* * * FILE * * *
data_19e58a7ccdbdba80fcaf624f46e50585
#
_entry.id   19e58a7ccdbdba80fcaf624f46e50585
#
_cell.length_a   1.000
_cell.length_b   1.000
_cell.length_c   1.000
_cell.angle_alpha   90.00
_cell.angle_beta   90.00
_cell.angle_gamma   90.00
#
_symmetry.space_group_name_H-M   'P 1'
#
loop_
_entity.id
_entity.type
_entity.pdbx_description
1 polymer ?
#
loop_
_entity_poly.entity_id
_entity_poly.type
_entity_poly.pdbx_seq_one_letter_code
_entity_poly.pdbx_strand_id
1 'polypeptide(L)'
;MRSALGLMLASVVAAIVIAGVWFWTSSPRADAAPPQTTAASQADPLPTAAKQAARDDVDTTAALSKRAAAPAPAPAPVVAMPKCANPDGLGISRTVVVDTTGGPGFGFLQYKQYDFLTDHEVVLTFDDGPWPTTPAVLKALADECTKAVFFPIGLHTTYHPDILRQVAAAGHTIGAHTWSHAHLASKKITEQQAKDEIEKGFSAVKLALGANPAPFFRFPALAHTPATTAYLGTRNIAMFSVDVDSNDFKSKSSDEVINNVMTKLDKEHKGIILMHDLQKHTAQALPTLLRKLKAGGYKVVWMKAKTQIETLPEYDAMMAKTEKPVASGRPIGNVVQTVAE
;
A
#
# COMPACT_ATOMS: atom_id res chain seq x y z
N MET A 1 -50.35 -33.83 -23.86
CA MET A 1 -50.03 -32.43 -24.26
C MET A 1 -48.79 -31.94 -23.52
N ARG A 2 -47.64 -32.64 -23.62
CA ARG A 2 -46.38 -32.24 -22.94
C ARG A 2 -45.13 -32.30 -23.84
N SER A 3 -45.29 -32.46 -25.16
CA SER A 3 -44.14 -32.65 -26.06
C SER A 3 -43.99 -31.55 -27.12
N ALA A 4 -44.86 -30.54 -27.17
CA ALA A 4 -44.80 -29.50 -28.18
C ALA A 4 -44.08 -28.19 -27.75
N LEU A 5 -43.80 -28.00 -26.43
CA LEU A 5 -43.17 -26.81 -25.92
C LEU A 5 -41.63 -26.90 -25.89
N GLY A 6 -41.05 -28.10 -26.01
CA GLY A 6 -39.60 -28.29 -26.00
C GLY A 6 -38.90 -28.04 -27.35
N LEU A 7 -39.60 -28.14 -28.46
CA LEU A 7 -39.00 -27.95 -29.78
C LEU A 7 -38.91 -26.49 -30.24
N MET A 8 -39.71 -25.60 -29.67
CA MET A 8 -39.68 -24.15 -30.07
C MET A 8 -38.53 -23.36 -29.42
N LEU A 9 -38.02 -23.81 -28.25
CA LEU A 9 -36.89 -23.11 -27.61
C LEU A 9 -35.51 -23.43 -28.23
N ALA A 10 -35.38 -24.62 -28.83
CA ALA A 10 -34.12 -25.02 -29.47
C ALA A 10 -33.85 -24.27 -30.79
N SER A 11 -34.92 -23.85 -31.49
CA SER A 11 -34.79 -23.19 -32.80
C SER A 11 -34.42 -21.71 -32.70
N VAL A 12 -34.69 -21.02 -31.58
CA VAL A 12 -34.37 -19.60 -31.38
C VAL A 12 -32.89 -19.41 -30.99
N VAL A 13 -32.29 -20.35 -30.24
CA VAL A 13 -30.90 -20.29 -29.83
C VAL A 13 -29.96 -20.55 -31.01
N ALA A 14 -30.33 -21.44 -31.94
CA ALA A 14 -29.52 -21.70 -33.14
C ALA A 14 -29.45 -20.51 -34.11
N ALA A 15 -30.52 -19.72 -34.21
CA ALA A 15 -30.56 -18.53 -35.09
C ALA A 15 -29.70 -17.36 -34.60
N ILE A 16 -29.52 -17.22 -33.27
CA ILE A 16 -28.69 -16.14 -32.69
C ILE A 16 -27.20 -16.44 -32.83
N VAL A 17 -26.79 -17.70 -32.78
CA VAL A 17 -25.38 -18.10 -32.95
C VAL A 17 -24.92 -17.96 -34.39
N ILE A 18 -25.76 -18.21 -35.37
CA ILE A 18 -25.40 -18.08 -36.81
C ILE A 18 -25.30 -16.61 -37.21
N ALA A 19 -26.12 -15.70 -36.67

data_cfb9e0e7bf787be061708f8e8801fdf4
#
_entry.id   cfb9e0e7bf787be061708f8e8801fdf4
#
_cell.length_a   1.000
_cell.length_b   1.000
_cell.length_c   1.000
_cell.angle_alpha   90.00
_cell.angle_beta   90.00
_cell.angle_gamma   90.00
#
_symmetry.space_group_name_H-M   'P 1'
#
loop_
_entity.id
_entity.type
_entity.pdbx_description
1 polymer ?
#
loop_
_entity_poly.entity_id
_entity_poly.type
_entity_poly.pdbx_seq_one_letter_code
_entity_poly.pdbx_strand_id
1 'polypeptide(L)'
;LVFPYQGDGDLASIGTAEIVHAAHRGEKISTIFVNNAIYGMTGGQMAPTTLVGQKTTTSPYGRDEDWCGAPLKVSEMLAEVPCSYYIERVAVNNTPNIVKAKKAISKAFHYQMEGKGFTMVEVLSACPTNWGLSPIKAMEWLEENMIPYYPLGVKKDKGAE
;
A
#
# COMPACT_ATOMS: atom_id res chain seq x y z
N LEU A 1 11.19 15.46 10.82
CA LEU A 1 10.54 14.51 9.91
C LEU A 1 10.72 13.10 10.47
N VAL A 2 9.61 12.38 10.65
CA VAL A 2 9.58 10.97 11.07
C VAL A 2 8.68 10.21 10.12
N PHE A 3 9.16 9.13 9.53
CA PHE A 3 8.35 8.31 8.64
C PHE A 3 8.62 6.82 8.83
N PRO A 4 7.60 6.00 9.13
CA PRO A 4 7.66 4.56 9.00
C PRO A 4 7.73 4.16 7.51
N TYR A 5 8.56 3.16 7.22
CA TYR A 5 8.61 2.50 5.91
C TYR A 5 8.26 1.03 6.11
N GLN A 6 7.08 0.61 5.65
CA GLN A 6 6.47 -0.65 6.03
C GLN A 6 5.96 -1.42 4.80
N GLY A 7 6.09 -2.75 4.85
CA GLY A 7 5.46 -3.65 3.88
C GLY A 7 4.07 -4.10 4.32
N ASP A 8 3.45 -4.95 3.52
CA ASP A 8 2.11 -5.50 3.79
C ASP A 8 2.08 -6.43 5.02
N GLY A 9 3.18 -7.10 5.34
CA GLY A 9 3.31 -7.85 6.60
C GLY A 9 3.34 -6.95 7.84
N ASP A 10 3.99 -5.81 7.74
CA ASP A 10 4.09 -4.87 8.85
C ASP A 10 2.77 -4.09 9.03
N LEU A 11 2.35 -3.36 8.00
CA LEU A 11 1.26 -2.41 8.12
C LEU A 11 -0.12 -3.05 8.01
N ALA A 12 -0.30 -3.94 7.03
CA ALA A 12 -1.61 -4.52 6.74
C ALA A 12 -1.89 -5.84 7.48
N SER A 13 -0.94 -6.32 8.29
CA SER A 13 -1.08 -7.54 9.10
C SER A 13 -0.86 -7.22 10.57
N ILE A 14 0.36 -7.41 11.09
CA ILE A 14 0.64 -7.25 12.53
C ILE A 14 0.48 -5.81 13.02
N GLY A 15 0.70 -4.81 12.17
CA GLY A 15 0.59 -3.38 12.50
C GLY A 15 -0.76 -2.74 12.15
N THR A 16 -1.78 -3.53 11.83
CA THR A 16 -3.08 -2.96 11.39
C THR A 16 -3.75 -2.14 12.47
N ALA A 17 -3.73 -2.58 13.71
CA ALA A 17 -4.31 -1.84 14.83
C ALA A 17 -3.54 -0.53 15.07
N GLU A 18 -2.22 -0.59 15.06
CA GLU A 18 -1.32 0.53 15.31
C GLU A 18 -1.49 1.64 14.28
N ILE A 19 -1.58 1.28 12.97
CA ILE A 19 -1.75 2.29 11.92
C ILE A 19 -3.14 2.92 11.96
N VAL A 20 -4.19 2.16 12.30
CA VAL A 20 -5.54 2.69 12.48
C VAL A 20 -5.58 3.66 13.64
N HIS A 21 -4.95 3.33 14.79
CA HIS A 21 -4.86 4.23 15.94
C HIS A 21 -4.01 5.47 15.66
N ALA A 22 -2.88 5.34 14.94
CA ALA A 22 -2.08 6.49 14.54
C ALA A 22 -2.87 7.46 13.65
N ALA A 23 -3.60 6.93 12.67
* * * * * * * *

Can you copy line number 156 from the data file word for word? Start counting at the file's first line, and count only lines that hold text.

CA ILE A 14 0.64 -7.25 12.53